For a myriad of reasons, a substantial number of Christian adults who grew up in late 20th century America professed Christ as Lord at a young age. Some remember it, and some do not. Some moved forward assured of their salvation. Some began to doubt whether they had truly been saved at all. Photographs from a baptism and assurance from parents often added to the confusion many felt as they tried to discern whether they had truly made an eternal decision for Christ or not.
Fifteen years into a fresh century, the generation that spent a portion of their adolescence wrestling with the scary thought that they might not be saved is looking for ways to make sure their children have a different come-to-faith experience. They’ve realized the line between prematurely urging a child toward salvation and hindering a child’s genuine desire to know Jesus is thin and often blurry. Churches and pastors have realized this, too, and make concerted efforts to help parents guide their children to a true relationship with Christ that will spur them on into spiritual maturity instead of into a false security that stunts their children a few years later.
Children’s ministers from four churches offered the TEXAN a look into how they navigate adding children to church membership rolls and how they guide those children through understanding, receiving and professing salvation in Christ. All of them agreed that parents play a pivotal role in preparing their children for a profession of faith and then discipling them in that faith.
Jamie Brooks, children’s pastor at MacArthur Boulevard Baptist Church in Irving, said that instead of offering a traditional class directed by church leadership in response to a child’s interest in following Christ, they equip and support parents and guardians for that role. He said that the church currently uses Next Step for Kids (NSfK), produced by Harvest Children’s Ministry, to guide families as they escort children toward a commitment to Jesus. The curriculum discusses being a new believer and being involved in the church family. Brooks said it also opens the door to conversations about baptism, serving, witnessing, other religions and other topics.
“We communicate to parents that this is not a checklist for salvation in their children,” Brooks said. “It is, however, a great tool to see if a love for the things of the Lord is developing out of a response to accepting Him as savior and king,” Brooks said. “For children in need of a spiritual leader to fill this role, we will partner a committed and qualified mentor with them. In addition to NSfK, we have a guide to lead parents through conversations about the purpose of the church, the qualifications for membership and the expectations accompanying membership.”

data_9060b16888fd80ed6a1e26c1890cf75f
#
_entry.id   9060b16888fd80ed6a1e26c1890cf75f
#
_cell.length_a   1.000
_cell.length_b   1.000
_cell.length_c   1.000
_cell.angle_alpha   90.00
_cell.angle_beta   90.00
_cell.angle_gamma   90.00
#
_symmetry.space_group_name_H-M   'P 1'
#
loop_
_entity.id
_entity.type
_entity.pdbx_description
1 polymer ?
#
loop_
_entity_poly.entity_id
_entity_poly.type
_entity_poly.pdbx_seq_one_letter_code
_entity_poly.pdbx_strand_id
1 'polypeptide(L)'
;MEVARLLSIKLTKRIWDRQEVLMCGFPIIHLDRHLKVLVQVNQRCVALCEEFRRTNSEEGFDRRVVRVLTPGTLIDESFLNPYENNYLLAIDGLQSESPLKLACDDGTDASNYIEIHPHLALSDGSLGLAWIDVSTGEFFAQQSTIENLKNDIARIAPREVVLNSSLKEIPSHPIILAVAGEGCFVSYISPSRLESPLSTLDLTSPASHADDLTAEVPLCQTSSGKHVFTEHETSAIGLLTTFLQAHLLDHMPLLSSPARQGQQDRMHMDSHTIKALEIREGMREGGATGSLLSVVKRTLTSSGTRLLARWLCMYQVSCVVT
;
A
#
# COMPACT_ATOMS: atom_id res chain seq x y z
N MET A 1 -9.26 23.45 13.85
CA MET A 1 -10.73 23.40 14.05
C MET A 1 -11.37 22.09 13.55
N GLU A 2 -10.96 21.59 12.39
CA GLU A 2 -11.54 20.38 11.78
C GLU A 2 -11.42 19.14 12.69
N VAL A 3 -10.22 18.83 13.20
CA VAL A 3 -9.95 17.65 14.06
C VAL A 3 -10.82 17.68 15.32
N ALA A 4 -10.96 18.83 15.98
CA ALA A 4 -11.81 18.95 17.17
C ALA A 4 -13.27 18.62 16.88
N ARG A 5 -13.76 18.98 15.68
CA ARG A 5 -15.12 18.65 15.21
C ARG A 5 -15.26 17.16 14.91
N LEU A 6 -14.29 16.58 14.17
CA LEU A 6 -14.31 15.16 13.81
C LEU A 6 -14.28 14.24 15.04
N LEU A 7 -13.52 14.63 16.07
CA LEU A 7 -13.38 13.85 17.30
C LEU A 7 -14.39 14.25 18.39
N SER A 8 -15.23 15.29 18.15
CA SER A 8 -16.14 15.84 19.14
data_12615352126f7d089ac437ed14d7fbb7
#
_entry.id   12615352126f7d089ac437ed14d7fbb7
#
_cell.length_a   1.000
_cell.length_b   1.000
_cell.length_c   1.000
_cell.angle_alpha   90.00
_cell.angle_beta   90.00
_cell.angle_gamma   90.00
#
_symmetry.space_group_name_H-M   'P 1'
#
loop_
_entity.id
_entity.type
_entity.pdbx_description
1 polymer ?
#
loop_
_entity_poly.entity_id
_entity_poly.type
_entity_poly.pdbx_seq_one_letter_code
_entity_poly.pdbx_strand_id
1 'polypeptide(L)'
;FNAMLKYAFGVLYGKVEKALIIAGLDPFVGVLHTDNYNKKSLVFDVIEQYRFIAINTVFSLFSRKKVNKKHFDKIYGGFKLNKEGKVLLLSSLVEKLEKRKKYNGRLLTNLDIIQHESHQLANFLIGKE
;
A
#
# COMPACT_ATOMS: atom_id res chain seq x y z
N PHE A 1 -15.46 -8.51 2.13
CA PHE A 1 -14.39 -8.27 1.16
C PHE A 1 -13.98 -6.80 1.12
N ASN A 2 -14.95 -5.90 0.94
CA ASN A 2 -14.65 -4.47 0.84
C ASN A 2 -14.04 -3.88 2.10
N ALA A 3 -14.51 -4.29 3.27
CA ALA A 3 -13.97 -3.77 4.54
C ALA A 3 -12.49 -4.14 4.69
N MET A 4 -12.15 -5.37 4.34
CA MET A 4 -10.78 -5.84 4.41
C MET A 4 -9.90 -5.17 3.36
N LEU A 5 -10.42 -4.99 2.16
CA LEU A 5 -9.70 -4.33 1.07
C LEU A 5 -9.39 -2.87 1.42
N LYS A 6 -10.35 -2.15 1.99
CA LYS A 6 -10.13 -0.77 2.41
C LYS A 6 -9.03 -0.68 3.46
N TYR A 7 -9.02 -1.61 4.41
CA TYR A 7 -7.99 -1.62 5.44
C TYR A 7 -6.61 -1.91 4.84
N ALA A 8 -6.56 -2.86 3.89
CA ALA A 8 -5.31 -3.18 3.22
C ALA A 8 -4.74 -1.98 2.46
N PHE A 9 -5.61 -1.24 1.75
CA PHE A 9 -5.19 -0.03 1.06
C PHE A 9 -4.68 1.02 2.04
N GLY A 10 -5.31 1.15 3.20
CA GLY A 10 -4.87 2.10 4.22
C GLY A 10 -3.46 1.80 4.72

Brooks said while some children have already accepted Christ when they join the church with their families, the majority of children become members by profession of faith. Brooks says the church takes seriously its role of making certain that new members—no matter their age—understand what it truly means to follow Christ and to live for him.
“For a child coming to us as a professing Christian, it is important that we hear his/her testimony from the parents and the child,” Brooks said. “As pastors, we hold the responsibility of church membership gravely, and therefore hold even children to the standard of verbal/written testimony and life fruit. In these conversations, we are affirming the biblical truth that church membership follows a faith commitment proclaimed through baptism. In all of these conversations we have with children, we want to proclaim that church membership, baptism, communion, etc. is the outflow of a personal response to Christ’s lordship and not the process to achieve salvation.”
Brooks meets with families while they work through the NSfK curriculum, listening for children to be able to express why they need to be saved, how they are saved and what it means to trust and follow Jesus as king. Only when a child can clearly articulate those things can he or she be baptized.
Jeffie Burns, children’s ministry director at Harmony Hill Baptist Church in Lufkin, said baptism follows a children’s new believers class at their church as well.